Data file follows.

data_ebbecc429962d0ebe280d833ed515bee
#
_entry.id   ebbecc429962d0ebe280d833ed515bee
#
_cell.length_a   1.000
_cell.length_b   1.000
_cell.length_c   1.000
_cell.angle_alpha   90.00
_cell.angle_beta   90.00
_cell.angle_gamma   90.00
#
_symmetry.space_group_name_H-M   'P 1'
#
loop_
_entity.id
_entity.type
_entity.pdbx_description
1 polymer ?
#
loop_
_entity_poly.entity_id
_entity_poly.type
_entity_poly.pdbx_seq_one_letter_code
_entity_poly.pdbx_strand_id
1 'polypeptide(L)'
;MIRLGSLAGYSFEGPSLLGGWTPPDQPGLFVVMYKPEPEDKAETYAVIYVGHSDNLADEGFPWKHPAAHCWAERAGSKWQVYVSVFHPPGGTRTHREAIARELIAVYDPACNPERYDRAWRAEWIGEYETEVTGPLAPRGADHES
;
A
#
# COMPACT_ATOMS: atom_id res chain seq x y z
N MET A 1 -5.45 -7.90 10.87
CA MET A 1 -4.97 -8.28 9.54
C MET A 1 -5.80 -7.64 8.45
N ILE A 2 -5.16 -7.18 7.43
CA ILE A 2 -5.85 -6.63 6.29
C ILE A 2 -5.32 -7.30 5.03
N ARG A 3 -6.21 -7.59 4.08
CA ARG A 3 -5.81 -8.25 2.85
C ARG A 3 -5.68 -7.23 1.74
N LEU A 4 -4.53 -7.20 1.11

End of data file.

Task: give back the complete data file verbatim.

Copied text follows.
data_ebbecc429962d0ebe280d833ed515bee
#
_entry.id   ebbecc429962d0ebe280d833ed515bee
#
_cell.length_a   1.000
_cell.length_b   1.000
_cell.length_c   1.000
_cell.angle_alpha   90.00
_cell.angle_beta   90.00
_cell.angle_gamma   90.00
#
_symmetry.space_group_name_H-M   'P 1'
#
loop_
_entity.id
_entity.type
_entity.pdbx_description
1 polymer ?
#
loop_
_entity_poly.entity_id
_entity_poly.type
_entity_poly.pdbx_seq_one_letter_code
_entity_poly.pdbx_strand_id
1 'polypeptide(L)'
;MIRLGSLAGYSFEGPSLLGGWTPPDQPGLFVVMYKPEPEDKAETYAVIYVGHSDNLADEGFPWKHPAAHCWAERAGSKWQVYVSVFHPPGGTRTHREAIARELIAVYDPACNPERYDRAWRAEWIGEYETEVTGPLAPRGADHES
;
A
#
# COMPACT_ATOMS: atom_id res chain seq x y z
N MET A 1 -5.45 -7.90 10.87
CA MET A 1 -4.97 -8.28 9.54
C MET A 1 -5.80 -7.64 8.45
N ILE A 2 -5.16 -7.18 7.43
CA ILE A 2 -5.85 -6.63 6.29
C ILE A 2 -5.32 -7.30 5.03
N ARG A 3 -6.21 -7.59 4.08
CA ARG A 3 -5.81 -8.25 2.85
C ARG A 3 -5.68 -7.23 1.74
N LEU A 4 -4.53 -7.20 1.11